The late John Paul II was laid to rest on Friday. He died on 2 April after a long illness.
The Africans are archbishops Bernard Agre (Abidjan, Cote d'Ivoire), Emmanuel Wamala (Kampala, Uganda), Tumi Christian Wiyghan (Doula, Cameroon), Etsou Nzabi Bamungwabi Frederic (Kinshasa, DR Congo), Okogie Antoni Olubunmi (Lagos, Nigeria), Zubeir Wako Gabriel (Khartoum, Sudan), Napier Wilfrid Fox (Durban, South Africa), Turkson Peter Kodwo Appiah (Cape Coast, Ghana) and prefect of the congregation for the Divine Cult and Discipline of Sacrements, Nigeria's Francis Arinze.
Due to their advanced ages, six of the 15 African candidates who are members of the College of Cardinals will not participate in the vote that is reserved for those less than 80 years old.
These are Margeot Jean of Mauritius, Bishop of Port Louis, Copt Patriarch of Alexandria (Egypt), Ghattas Stephanos II, Dean of cardinal college of Benin, Gantin Bernardin, Archbishop of Luanda (Angola), Alexandre do Nascimento, Maputo (Mozambique)'s Alexandre Jose Maria dos Santos and Armand-Gaétan Razafindratandra, the Antananarivo (Madagascar) archbishop.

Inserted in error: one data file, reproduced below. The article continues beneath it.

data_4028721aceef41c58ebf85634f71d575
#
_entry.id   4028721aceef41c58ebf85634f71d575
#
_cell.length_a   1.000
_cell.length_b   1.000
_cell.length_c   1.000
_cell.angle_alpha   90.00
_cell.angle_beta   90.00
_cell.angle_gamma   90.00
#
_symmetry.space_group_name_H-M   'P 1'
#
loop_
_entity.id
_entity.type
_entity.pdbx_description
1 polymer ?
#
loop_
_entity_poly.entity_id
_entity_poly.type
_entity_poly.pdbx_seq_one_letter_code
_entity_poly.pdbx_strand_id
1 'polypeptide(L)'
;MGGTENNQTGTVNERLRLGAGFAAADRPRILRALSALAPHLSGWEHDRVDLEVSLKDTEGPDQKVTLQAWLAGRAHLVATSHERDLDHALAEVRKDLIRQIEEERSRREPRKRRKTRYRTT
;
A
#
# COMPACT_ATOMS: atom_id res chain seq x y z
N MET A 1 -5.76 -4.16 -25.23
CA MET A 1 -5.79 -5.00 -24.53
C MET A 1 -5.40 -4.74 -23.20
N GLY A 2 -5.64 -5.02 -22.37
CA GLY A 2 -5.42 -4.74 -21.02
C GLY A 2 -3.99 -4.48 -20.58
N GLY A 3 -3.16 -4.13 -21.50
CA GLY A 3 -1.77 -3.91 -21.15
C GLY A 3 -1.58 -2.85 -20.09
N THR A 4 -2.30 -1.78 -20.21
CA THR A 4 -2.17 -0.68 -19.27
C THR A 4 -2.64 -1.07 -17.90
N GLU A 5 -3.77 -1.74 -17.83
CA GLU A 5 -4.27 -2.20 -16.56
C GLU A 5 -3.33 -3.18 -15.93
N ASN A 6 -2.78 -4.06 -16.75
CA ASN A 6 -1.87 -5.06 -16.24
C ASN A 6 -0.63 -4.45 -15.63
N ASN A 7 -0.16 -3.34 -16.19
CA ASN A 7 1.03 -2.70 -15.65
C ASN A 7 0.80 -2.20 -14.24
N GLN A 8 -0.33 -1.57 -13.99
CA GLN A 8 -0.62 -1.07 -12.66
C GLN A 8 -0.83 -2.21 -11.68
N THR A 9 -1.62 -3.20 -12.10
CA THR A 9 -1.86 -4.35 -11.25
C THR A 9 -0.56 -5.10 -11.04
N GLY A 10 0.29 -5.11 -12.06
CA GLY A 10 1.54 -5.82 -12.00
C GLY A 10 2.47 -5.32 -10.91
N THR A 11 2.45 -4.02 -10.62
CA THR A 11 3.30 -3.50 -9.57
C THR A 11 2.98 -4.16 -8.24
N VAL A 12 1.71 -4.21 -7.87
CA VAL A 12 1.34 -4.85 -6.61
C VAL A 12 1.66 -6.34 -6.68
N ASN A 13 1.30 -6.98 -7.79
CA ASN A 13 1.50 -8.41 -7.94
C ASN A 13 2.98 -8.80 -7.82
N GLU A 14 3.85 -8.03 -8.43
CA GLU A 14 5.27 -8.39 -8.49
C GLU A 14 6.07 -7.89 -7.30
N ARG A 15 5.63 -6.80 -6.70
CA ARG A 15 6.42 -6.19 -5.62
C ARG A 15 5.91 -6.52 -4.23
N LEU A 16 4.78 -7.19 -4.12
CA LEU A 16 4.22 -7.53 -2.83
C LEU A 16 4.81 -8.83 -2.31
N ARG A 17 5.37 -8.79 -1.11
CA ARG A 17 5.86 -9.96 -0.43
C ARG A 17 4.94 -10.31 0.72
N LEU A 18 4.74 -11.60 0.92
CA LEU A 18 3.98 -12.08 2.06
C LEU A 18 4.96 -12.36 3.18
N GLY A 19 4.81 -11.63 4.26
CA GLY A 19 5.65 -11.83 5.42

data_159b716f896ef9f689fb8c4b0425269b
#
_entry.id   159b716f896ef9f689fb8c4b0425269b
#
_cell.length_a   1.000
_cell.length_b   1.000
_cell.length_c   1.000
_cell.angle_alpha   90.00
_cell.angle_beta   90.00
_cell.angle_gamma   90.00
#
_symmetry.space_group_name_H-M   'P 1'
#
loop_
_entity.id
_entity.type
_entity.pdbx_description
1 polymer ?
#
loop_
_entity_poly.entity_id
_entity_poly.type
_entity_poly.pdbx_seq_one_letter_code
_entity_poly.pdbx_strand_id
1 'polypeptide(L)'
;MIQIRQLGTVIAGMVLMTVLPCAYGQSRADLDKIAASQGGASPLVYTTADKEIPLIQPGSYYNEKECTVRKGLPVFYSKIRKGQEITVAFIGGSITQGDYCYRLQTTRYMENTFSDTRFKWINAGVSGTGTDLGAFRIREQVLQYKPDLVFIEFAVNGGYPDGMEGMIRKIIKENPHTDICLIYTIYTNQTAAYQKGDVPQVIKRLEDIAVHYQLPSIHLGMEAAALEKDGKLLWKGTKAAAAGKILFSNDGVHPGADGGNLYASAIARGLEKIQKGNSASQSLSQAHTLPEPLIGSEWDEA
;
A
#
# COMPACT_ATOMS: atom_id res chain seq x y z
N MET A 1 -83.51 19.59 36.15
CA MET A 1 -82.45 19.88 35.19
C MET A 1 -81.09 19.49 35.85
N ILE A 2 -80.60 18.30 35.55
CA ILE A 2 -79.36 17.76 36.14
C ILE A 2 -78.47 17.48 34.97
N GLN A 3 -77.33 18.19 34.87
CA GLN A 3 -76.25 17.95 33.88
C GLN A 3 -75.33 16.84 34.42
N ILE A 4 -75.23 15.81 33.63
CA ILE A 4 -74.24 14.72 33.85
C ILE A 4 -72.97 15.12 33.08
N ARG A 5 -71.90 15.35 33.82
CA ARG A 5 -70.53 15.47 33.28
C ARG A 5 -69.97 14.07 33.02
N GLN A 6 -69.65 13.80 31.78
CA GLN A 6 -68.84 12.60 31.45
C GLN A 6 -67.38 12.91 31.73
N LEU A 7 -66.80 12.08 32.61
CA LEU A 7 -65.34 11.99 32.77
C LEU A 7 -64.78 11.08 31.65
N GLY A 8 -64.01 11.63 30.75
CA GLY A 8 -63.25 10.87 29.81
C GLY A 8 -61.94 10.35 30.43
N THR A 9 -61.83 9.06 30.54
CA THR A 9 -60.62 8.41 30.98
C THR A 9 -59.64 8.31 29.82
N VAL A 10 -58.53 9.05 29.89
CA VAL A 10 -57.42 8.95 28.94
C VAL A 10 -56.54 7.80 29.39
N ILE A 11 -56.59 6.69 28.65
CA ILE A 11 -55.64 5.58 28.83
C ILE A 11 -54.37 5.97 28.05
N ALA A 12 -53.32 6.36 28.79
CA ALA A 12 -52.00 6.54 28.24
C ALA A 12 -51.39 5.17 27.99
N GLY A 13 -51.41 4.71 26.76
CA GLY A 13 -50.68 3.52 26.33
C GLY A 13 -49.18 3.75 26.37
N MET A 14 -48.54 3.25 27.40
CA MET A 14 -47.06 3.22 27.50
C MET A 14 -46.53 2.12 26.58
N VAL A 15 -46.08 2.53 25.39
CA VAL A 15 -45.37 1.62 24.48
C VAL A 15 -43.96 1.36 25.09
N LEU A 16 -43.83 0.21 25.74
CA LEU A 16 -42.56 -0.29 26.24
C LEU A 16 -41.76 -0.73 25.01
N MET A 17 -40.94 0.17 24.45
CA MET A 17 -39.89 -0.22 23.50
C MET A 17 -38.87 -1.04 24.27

The cardinals in charge of assisting the pope and electing his successor are appointed by papal decree according to their qualities of being "remarkable men by their doctrine, morals, piety and carefulness in the conduct of affairs."
The new Pope must be elected by two thirds of the cardinals during a secret vote, which is strictly kept by the voters for fear of being excommunicated.